Saturday, June 2, 2012

High Availability for Runbook Servers on Invoking Runbooks

Here's just a quick tidbit for specifying runbook servers used in the Invoke Runbook standard activity.  It’s beneficial to keep the runbook server names stored in Global Variables.  This way you can insert the variable in the Invoke Runbook activity instead of hardcoding the server name.

In case a runbook server has issues and is powered down or unavailable, the invoke runbook activity will automatically start the invoked runbook on the next runbook server in line.  Another benefit is the ability to add/remove runbook servers and just update a variable than trying to find/replace every invoke runbook activity w/ the new server name.

You can also use the variables to group runbook servers based on their role in the environment.  So to load balance runbooks, depending on how many runbook servers you have (for this example we’ll say three internal).  You could specify three variables which have the following values.

Primary:  myrunbookserver1;myrunbookserver2;myrunbookserver3
Secondary:  myrunbookserver2;myrunbookserver3;myrunbookserver1
Tertiary:  myrunbookserver3;myrunbookserver1;myrunbookserver2

So for runbook servers interacting w/ servers on an internal domain you could use:



So for runbook servers interacting w/ servers on a dmz domain you could use:



Finally, subscribe to the variable in the Invoke Runbook activity.

7 comments:

  1. Would it work just as fine with a "computer group" variable?

    Or are they meant for another purpose?

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    Replies
    1. Computer groups are intended to run an activity against every machine in the computer group. The semicolon delimited variable shown in the "Runbook Servers" field is intended to invoke the runbook against the first RS that is available.

      For funzies I just tested this and you can only insert a computer group on a "Computer" field in an activity. You would not be able to insert a computer group into the Runbook Servers field on the invoke runbook activity.

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  2. Here's a way to do this using random server selection. This goes a step further than your solution, but I would think this approach is a bit more flexible and a great way to implement the don't repeat yourself rule.

    Instead of creating global variables that list the order of preference, just randomly select the server.

    Set up your global variables with the server names of each of the runbook servers.

    Let's keep it simple. Global variable "SCORCH01" and global variable of "SCORCH02".

    Just before your invoke runbook activity in your initiation runbook, add a run .Net script activity (PowerShell of course) and return the data to the bus.

    Here's the simple one-liner for the script:

    $RBServer = ($Server = "SCORCH01","SWPSCH02" ) | Get-Random

    Replace the server name above by subscribing to the global variable. Return that to the bus and use it in the initiate runbook activity.

    Voila! Now you are randomly distributing your runbook workload.

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    Replies
    1. Hi,

      Rather than making it completely random (which could still overload specific runbook servers w/o truely balancing runbooks across), you could run a query against the database to count the total active running runbooks on each runbook server and choose the one with the least to run it on.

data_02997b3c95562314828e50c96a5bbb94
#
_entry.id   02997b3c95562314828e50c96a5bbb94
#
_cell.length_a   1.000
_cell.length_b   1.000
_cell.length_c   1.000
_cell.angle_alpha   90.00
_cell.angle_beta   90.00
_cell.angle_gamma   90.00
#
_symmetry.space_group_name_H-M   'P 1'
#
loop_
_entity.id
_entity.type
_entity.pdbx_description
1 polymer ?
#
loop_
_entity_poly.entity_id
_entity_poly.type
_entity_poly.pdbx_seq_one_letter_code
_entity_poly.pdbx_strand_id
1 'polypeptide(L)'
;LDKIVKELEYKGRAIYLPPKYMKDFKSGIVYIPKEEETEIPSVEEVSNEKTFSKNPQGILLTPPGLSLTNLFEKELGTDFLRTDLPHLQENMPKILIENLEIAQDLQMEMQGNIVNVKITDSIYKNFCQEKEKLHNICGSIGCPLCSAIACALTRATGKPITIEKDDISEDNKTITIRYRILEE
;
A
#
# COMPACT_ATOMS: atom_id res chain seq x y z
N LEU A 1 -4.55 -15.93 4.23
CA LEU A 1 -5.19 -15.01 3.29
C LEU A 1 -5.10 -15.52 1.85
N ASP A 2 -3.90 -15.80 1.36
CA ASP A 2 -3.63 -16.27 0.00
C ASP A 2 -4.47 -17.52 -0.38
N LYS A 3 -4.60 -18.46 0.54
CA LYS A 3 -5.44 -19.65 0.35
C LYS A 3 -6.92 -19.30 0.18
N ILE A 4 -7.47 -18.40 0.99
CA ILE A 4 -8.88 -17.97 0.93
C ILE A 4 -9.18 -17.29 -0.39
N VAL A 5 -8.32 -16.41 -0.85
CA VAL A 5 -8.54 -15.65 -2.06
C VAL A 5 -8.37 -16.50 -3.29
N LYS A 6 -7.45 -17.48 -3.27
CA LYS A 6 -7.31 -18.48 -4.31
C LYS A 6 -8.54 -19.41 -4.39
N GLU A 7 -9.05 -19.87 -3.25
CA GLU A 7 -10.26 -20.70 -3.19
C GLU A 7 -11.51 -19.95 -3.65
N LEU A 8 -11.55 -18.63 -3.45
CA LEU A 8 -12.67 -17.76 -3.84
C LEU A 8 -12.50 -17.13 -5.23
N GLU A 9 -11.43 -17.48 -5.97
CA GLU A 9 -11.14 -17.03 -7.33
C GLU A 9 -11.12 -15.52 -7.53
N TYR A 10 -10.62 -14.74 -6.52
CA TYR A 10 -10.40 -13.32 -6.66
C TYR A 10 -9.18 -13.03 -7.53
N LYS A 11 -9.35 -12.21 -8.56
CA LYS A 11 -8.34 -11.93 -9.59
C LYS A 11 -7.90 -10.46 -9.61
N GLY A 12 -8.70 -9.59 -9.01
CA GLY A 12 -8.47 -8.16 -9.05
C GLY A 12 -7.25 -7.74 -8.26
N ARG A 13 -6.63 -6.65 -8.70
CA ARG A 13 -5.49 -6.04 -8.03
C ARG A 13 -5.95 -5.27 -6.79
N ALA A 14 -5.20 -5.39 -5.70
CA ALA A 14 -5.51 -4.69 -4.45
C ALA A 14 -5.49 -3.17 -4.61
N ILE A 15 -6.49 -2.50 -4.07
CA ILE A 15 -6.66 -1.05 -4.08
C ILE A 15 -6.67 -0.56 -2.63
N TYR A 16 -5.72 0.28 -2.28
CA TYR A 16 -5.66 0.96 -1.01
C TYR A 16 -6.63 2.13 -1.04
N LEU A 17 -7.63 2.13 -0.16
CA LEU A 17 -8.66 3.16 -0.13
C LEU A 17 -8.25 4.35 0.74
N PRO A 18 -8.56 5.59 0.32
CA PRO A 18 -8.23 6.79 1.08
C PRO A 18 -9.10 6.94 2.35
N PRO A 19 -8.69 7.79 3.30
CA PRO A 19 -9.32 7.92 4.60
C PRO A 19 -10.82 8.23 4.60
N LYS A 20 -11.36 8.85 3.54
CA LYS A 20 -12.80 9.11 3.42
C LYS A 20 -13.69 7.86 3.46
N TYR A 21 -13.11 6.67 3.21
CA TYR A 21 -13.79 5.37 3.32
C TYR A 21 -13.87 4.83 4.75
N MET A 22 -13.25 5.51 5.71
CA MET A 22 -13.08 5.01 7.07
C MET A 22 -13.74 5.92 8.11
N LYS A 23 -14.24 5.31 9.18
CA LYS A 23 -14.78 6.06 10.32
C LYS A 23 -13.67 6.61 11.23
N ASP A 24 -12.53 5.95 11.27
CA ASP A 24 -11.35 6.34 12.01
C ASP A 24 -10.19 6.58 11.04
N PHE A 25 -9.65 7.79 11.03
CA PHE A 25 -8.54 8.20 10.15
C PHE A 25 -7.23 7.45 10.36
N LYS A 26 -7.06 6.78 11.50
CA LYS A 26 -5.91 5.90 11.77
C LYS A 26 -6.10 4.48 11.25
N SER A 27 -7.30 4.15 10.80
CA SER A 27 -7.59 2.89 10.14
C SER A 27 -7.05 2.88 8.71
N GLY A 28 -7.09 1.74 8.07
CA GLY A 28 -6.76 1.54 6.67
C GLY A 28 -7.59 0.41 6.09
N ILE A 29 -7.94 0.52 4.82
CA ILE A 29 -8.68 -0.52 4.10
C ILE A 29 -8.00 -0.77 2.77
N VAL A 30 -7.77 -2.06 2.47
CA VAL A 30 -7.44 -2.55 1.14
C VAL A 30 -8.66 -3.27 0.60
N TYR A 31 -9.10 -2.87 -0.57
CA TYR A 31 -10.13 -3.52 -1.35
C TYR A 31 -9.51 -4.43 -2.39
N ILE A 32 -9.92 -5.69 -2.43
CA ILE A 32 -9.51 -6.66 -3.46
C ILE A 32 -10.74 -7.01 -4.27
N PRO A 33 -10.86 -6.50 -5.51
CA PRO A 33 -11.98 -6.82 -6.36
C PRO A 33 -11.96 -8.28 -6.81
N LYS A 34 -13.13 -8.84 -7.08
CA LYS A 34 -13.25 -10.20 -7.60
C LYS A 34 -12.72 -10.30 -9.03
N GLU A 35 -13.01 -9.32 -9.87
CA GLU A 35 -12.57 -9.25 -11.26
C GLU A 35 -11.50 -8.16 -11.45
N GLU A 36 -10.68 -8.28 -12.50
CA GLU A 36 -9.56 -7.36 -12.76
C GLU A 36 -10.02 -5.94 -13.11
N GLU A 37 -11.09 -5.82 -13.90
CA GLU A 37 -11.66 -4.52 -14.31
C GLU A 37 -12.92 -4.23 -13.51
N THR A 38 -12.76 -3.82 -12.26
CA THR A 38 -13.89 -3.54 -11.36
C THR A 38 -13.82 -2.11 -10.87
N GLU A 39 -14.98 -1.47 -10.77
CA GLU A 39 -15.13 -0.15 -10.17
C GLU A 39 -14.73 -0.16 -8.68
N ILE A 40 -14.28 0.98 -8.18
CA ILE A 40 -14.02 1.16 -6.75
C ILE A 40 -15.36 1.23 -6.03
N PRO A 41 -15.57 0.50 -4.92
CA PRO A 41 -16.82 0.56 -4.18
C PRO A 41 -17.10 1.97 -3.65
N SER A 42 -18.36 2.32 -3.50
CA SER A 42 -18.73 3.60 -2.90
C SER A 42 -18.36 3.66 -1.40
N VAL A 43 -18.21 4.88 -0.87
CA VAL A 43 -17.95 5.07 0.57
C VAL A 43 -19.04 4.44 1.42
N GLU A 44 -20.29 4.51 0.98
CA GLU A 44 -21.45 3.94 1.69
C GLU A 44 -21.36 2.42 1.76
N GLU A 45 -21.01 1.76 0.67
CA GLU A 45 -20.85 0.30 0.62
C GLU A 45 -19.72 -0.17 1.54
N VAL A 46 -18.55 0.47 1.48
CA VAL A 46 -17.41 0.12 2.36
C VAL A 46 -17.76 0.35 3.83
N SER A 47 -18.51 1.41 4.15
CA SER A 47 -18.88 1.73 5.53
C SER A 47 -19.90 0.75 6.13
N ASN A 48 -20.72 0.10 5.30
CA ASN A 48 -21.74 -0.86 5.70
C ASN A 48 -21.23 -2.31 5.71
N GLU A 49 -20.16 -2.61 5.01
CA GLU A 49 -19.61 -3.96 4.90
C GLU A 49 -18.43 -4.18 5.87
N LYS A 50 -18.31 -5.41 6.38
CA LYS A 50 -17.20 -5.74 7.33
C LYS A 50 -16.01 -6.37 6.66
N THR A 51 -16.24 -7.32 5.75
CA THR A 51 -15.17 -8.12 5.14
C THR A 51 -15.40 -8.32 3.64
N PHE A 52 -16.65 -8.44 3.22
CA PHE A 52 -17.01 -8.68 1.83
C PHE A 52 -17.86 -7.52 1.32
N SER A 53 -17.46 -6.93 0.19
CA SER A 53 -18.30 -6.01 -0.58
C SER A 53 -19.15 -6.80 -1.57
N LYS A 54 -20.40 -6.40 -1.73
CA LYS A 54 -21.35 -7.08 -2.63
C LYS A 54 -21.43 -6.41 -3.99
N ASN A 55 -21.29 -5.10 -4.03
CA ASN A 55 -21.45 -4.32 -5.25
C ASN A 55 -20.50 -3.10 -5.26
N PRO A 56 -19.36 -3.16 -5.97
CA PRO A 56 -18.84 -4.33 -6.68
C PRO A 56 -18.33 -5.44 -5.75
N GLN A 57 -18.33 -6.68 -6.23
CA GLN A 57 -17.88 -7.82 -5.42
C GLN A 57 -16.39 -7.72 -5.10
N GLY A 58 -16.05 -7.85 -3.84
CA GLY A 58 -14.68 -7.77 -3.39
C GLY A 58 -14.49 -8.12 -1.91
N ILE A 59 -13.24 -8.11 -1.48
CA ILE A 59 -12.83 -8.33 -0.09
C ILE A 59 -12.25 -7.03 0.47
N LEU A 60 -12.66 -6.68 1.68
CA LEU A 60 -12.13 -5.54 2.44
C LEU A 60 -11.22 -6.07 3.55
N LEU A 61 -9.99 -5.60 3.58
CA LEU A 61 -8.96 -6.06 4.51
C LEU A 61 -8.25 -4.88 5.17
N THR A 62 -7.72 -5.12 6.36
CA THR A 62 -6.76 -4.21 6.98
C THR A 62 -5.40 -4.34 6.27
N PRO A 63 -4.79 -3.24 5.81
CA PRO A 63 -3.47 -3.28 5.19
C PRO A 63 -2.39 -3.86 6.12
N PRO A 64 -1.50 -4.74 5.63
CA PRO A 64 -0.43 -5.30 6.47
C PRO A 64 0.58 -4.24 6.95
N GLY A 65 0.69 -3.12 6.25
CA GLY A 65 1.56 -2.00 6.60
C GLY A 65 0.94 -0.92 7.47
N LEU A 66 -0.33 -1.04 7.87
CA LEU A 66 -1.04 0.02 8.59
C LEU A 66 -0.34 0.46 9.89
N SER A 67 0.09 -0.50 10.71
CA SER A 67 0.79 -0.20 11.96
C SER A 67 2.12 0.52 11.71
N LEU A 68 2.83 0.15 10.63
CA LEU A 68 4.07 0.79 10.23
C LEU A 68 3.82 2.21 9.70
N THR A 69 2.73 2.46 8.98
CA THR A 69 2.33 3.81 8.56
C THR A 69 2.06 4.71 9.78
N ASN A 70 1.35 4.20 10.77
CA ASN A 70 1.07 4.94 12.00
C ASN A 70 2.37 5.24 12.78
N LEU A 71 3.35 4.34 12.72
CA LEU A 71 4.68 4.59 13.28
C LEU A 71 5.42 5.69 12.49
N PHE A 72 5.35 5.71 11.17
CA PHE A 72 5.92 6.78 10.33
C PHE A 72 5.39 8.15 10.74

Jon

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    2. Yes you could query and I have a script here to do that:

      select top 1 rb.computer
      from ACTIONSERVERS rb
      order by isnull((select count(RunbookServerId) from [Orchestrator].[Microsoft.SystemCenter.Orchestrator.Runtime.Internal].[Jobs] job where rb.UniqueID = job.RunbookServerId and job.statusid = 1 group by RunbookServerId),0)

      But, the issue I have is that let's say you do an action that spawns 1000 runbooks and you want to distribute the load among your servers, so I put the query first before I call the runbooks but after the split array object, well the query will run 1000 times and get the same results because the runbooks have not started yet, so all 1000 will go to the same server. Just not sure how to get past that one.

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    3. Hello,

      Hmmmm....there are probably a couple options to get around that. I used to have a workflow that queried a static list of ~150 servers to run processes on every hour. To make it run most efficiently (and quickly), I had the Database Query activity query the server names that linked to four Invoke Runbook activities specified with different runbook servers to run on (for the same runbook to process them). I controlled which servers went to which RS through the link logic.

      Link 1 > Server names from 01 - 30
      Link 2 > Server names from 31 - 60
      Link 3 > Server names from 61 - 90
      etc....

      This didn't necessarily load balance based on current # of active runbooks already running, but in this case you're just trying to load balance a huge amount of runbooks across all possible runbook servers. Also, this would only work if your list is static and will have the same values (although you could throw in some additional logic to make it dynamic). If the list is in a database table, you could also grab an ID column with the value and put the ID in the link logic.

      Let me know if that is a possible solution.
      Jon

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